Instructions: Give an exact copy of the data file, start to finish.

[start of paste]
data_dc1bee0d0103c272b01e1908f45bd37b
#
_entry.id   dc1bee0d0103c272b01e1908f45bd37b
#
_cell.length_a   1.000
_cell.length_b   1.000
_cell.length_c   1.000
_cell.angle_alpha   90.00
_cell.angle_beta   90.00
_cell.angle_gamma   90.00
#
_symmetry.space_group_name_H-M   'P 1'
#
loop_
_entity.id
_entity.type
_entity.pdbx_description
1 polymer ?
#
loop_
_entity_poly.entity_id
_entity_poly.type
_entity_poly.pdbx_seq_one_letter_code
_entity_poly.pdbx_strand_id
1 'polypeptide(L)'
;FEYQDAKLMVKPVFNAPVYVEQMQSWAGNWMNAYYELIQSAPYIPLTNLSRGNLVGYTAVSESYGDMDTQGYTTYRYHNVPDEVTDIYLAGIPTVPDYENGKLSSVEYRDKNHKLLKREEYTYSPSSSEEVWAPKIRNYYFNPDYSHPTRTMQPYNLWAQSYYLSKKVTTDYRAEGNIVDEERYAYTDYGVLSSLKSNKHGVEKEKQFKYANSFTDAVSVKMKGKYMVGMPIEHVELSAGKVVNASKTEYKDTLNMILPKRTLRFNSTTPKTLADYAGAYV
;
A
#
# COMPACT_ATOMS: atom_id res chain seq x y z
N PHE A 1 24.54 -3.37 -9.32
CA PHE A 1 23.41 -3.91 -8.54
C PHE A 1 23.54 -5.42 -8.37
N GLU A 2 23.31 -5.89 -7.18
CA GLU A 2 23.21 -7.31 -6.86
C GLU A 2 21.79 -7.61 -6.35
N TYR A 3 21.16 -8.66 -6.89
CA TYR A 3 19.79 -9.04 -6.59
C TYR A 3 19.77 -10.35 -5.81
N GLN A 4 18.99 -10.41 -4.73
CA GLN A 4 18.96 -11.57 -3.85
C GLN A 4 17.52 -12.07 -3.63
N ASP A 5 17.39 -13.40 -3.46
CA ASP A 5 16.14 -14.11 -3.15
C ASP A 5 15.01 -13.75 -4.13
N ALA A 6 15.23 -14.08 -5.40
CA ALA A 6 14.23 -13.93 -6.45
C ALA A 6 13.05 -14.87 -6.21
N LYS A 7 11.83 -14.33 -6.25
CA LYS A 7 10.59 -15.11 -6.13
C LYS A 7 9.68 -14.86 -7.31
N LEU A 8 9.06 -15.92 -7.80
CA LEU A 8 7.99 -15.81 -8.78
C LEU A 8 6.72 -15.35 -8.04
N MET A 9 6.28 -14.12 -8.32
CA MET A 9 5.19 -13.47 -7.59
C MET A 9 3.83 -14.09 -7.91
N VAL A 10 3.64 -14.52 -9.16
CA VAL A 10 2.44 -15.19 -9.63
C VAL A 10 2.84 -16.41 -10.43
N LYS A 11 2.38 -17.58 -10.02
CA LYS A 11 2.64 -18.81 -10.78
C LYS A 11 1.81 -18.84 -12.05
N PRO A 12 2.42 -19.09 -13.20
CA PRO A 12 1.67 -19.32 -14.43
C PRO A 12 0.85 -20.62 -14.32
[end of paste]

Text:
data_dc1bee0d0103c272b01e1908f45bd37b
#
_entry.id   dc1bee0d0103c272b01e1908f45bd37b
#
_cell.length_a   1.000
_cell.length_b   1.000
_cell.length_c   1.000
_cell.angle_alpha   90.00
_cell.angle_beta   90.00
_cell.angle_gamma   90.00
#
_symmetry.space_group_name_H-M   'P 1'
#
loop_
_entity.id
_entity.type
_entity.pdbx_description
1 polymer ?
#
loop_
_entity_poly.entity_id
_entity_poly.type
_entity_poly.pdbx_seq_one_letter_code
_entity_poly.pdbx_strand_id
1 'polypeptide(L)'
;FEYQDAKLMVKPVFNAPVYVEQMQSWAGNWMNAYYELIQSAPYIPLTNLSRGNLVGYTAVSESYGDMDTQGYTTYRYHNVPDEVTDIYLAGIPTVPDYENGKLSSVEYRDKNHKLLKREEYTYSPSSSEEVWAPKIRNYYFNPDYSHPTRTMQPYNLWAQSYYLSKKVTTDYRAEGNIVDEERYAYTDYGVLSSLKSNKHGVEKEKQFKYANSFTDAVSVKMKGKYMVGMPIEHVELSAGKVVNASKTEYKDTLNMILPKRTLRFNSTTPKTLADYAGAYV
;
A
#
# COMPACT_ATOMS: atom_id res chain seq x y z
N PHE A 1 24.54 -3.37 -9.32
CA PHE A 1 23.41 -3.91 -8.54
C PHE A 1 23.54 -5.42 -8.37
N GLU A 2 23.31 -5.89 -7.18
CA GLU A 2 23.21 -7.31 -6.86
C GLU A 2 21.79 -7.61 -6.35
N TYR A 3 21.16 -8.66 -6.89
CA TYR A 3 19.79 -9.04 -6.59
C TYR A 3 19.77 -10.35 -5.81
N GLN A 4 18.99 -10.41 -4.73
CA GLN A 4 18.96 -11.57 -3.85
C GLN A 4 17.52 -12.07 -3.63
N ASP A 5 17.39 -13.40 -3.46
CA ASP A 5 16.14 -14.11 -3.15
C ASP A 5 15.01 -13.75 -4.13
N ALA A 6 15.23 -14.08 -5.40
CA ALA A 6 14.23 -13.93 -6.45
C ALA A 6 13.05 -14.87 -6.21
N LYS A 7 11.83 -14.33 -6.25
CA LYS A 7 10.59 -15.11 -6.13
C LYS A 7 9.68 -14.86 -7.31
N LEU A 8 9.06 -15.92 -7.80
CA LEU A 8 7.99 -15.81 -8.78
C LEU A 8 6.72 -15.35 -8.04
N MET A 9 6.28 -14.12 -8.32
CA MET A 9 5.19 -13.47 -7.59
C MET A 9 3.83 -14.09 -7.91
N VAL A 10 3.64 -14.52 -9.16
CA VAL A 10 2.44 -15.19 -9.63
C VAL A 10 2.84 -16.41 -10.43
N LYS A 11 2.38 -17.58 -10.02
CA LYS A 11 2.64 -18.81 -10.78
C LYS A 11 1.81 -18.84 -12.05
N PRO A 12 2.42 -19.09 -13.20
CA PRO A 12 1.67 -19.32 -14.43
C PRO A 12 0.85 -20.62 -14.32